Further analysis demonstrated that the IgG2/IgG1 ratio was lower (p<0.05) in the LBSap group when compared with Sap (Tbc and 20, 90, 274, 435, 541 and 885 dac), C (435 and 541 dac) and LB (274, 435 and 541 dac) groups (Fig. 1D).

Dogs Vaccinated with LBSap Elicited High Number of Circulating CD5+ T Lymphocytes, as well as CD4+ and CD8+ Subsets, CD21+ B Cells and Circulating CD14+ Monocytes after Challenged with L. infantum Promastigotes Plus SGE

A comparative analysis of the cell profiles of dogs immunized with LBSap and different vaccine formulations showed that the number of circulating lymphocytes increased (p<0.05) in LB and LBSap-vaccinated dogs when compared with the Sap group at 274 dac. Also, the LB group showed increase (p<0.05) number of circulating lymphocytes at 541 dac compared with C dogs and LBSap group showed significant (p<0.05) augmentation of circulating lymphocytes when compared with the LB group at 885 dac (Fig. 2A). In order to evaluate the cellular immunophenotype profile, we enumerated the frequency of T lymphocytes (CD5+) and their major subpopulations (CD4+ and CD8+) (Fig. 2B, C and D). Our results revealed an increase (p<0.05) in the number of circulating CD5+ T lymphocytes in dogs vaccinated with LB and LBSap compared with the Sap group at 274 dac. Moreover, LB group revealed an increase (p<0.05) in CD5+ T lymphocytes at 541 dac compared with C dogs.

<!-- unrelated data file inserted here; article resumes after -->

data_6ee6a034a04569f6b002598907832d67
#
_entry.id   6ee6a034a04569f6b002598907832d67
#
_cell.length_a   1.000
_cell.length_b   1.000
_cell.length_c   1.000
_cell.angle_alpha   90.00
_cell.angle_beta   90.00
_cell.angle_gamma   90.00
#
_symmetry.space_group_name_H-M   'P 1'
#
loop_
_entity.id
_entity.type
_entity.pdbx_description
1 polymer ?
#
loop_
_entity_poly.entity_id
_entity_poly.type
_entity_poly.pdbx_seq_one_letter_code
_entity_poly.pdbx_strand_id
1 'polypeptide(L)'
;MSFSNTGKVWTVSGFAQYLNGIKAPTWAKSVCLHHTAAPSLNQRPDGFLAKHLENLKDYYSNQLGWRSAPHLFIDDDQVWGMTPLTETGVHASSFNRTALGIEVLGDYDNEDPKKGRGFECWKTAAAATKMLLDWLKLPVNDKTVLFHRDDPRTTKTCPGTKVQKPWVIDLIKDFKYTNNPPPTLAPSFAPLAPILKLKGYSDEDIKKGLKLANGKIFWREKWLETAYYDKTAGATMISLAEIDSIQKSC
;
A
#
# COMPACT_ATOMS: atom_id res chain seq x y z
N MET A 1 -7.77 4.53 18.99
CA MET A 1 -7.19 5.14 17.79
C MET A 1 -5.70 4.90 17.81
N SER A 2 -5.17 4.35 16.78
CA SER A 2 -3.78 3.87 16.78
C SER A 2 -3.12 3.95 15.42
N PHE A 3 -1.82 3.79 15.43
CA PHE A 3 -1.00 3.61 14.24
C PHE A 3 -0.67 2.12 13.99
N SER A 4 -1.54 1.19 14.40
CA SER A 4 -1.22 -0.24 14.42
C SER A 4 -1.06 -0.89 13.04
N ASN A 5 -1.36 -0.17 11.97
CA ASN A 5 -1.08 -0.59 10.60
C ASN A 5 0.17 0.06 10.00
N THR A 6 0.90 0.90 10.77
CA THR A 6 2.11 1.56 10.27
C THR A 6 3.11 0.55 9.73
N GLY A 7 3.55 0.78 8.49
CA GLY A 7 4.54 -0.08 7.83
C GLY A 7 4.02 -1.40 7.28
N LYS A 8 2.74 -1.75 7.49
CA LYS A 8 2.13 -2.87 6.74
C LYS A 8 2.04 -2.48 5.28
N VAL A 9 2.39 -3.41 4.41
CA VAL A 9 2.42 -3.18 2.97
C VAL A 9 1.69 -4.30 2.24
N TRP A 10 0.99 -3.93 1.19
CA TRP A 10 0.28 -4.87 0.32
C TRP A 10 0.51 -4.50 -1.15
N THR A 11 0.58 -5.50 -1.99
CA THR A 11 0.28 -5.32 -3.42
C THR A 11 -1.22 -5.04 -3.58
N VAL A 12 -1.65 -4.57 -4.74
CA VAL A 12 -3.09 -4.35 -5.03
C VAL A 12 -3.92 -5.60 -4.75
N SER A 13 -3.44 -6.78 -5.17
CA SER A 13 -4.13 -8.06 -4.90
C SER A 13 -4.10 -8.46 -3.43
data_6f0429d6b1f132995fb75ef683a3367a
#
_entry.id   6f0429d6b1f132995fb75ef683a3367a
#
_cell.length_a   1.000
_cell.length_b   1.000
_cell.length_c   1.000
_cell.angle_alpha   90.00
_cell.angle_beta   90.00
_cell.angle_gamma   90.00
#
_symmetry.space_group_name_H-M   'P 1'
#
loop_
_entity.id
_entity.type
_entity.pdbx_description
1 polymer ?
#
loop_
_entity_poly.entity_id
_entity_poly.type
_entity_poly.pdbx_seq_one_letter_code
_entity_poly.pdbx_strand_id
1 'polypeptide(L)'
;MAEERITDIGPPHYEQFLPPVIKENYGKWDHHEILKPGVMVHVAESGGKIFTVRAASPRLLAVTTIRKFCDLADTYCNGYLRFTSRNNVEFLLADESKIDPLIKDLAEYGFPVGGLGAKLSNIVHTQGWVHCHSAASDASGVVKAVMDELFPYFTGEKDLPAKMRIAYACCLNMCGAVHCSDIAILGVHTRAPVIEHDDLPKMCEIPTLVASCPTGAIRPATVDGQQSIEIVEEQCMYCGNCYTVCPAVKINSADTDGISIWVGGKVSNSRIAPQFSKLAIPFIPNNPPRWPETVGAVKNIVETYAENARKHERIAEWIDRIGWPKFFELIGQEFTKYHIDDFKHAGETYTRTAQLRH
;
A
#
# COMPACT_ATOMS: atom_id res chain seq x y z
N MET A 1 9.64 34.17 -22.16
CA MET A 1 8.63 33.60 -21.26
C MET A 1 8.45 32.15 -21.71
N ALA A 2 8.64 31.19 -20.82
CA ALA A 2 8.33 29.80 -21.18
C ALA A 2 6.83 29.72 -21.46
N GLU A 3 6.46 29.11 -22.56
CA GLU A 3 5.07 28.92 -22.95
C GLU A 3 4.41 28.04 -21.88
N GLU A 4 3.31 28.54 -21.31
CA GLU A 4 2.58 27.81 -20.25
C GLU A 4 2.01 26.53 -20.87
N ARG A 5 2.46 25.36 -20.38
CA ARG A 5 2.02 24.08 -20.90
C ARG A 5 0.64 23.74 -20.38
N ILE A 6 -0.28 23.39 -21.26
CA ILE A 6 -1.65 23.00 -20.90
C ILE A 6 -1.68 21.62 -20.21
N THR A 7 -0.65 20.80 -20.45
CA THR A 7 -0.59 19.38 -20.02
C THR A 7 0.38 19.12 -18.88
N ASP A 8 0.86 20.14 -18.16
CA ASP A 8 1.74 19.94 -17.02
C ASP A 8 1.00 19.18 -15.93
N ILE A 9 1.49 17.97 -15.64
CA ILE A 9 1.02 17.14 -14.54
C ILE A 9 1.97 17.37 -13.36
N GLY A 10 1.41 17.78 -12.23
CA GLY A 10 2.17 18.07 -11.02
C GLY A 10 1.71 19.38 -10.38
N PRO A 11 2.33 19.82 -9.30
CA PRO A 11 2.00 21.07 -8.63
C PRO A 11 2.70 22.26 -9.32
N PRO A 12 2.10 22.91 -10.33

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Figure 2. Cellular profile of circulating lymphocytes and monocytes in dogs submitted to different vaccination protocols before and after challenge with L. infantum plus SGE.

C (control; white square); Sap (saponin; white triagle); LB (killed L. braziliensis vaccine; black square), LBSap (killed L. braziliensis vaccine plus saponin; black triagnle): the x-axis displays the times at which the assays were conducted (Tbc: time before challenge with L. infantum; and 20, 90 274, 435, 541 and 885 days after challenge [dac] with L. infantum), and the y-axis represents the mean values of the (A) absolute counts of circulating lymphocytes and of (B) CD5+, (C) CD4+, (D) CD8+, (E) CD21+ cells and (F) CD14+ monocytes. Significant differences (p<0.05) between the LBSap group and the control C, Sap and LB groups are indicated, respectively, by the letters a, b and c.

https://doi.org/10.1371/journal.pone.0049780.g002